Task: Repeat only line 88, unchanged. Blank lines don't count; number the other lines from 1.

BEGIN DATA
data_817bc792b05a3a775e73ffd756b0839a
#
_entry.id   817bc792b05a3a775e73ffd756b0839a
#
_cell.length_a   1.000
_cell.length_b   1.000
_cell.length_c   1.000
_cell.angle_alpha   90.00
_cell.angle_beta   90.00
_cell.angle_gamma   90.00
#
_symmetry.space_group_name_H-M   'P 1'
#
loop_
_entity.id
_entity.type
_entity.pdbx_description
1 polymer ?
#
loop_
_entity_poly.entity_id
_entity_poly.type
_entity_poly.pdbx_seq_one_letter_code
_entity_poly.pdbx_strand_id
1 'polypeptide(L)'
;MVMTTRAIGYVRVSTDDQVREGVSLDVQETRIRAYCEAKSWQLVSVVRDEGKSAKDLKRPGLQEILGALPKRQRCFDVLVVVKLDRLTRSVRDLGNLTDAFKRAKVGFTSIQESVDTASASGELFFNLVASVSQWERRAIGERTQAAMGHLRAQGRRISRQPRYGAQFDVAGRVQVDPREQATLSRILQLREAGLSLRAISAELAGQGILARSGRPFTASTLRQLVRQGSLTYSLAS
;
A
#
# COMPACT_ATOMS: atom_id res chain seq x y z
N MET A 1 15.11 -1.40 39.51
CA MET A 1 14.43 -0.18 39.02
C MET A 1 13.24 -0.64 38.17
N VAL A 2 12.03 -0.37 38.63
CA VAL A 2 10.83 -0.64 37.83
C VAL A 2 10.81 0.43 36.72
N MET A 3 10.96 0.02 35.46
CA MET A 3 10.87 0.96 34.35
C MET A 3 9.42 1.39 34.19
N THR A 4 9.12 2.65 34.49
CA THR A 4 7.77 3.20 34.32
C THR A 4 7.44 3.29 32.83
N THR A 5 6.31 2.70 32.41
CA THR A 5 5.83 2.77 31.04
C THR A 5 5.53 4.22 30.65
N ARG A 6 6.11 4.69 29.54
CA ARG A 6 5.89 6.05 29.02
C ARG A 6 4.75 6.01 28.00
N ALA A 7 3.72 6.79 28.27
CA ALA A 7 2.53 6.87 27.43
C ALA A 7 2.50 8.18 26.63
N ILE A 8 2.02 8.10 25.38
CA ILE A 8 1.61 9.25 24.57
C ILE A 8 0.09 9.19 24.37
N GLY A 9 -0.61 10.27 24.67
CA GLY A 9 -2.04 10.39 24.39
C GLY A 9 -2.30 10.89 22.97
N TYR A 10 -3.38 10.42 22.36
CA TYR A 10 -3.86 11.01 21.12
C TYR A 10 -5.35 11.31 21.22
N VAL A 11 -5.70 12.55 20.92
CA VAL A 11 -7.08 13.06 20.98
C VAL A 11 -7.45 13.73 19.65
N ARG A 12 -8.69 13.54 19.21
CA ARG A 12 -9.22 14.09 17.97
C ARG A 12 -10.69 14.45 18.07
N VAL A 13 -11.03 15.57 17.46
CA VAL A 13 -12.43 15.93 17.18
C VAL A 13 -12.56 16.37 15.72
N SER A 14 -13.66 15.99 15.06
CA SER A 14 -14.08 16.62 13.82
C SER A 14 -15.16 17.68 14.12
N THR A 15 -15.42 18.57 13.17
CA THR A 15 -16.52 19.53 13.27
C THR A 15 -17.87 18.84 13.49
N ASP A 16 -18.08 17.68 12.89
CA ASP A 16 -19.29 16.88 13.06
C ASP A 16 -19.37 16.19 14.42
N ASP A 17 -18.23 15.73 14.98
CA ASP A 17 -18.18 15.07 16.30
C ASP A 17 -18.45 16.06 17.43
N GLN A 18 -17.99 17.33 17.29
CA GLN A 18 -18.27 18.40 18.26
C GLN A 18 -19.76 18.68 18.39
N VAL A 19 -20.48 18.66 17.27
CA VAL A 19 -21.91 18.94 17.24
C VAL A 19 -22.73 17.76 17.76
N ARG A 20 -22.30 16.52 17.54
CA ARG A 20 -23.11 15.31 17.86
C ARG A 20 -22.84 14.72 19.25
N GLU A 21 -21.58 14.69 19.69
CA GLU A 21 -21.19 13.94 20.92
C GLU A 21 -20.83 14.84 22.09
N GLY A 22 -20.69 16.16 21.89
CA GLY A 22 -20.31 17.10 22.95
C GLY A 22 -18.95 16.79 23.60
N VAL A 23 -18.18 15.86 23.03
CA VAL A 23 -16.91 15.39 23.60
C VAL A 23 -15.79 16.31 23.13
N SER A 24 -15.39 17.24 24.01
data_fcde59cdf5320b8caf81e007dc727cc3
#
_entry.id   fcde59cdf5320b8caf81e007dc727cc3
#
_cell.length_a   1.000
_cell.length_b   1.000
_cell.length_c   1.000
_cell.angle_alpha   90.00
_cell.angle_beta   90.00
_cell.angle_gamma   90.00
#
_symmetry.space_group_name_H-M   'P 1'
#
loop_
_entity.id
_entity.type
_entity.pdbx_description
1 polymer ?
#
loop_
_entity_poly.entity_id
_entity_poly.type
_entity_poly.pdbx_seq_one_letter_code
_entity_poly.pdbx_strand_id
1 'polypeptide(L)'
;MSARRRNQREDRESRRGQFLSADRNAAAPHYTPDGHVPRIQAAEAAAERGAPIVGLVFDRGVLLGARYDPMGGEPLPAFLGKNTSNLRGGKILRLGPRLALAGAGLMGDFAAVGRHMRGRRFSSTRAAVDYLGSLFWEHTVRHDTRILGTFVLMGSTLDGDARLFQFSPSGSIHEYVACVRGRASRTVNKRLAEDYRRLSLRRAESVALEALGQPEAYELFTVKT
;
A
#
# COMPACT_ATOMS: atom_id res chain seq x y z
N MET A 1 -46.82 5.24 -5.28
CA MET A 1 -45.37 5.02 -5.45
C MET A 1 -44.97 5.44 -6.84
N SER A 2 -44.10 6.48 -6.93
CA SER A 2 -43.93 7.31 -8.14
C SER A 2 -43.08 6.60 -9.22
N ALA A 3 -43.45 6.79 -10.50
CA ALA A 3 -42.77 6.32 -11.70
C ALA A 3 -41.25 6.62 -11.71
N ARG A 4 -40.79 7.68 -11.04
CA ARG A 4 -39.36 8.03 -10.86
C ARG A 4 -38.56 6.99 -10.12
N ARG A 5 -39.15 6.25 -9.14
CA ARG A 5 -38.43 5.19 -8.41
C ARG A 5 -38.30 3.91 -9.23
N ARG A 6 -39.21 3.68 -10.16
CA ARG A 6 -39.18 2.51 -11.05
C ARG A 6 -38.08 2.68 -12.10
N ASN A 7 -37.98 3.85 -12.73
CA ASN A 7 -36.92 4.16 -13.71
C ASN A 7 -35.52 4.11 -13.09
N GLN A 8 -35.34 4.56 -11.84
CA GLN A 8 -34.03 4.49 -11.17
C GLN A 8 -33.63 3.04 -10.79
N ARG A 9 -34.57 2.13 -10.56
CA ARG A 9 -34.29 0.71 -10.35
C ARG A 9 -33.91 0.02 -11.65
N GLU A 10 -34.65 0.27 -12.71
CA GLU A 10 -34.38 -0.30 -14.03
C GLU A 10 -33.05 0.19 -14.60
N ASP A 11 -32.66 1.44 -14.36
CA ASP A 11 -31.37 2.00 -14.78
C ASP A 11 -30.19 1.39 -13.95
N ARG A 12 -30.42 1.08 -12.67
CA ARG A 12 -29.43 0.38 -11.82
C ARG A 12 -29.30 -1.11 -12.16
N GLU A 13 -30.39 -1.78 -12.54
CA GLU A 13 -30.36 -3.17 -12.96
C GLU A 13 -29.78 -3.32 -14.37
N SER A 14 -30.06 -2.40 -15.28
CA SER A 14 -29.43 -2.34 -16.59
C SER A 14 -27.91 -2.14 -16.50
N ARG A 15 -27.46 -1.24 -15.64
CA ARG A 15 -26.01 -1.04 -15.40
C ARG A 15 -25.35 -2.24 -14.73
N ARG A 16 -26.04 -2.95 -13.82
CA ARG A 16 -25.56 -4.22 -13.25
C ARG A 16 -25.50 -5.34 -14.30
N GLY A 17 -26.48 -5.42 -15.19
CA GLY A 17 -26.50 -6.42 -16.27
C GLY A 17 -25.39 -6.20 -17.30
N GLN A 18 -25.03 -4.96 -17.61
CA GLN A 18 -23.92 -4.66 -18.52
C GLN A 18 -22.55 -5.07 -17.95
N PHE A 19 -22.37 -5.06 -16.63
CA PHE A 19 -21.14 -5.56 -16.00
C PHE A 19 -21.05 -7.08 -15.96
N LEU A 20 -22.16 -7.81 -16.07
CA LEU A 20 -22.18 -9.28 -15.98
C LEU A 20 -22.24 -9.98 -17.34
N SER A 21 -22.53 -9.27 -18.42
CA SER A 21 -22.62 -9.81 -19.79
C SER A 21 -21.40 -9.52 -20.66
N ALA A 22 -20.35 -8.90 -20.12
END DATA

N ARG A 20 -22.30 16.52 17.54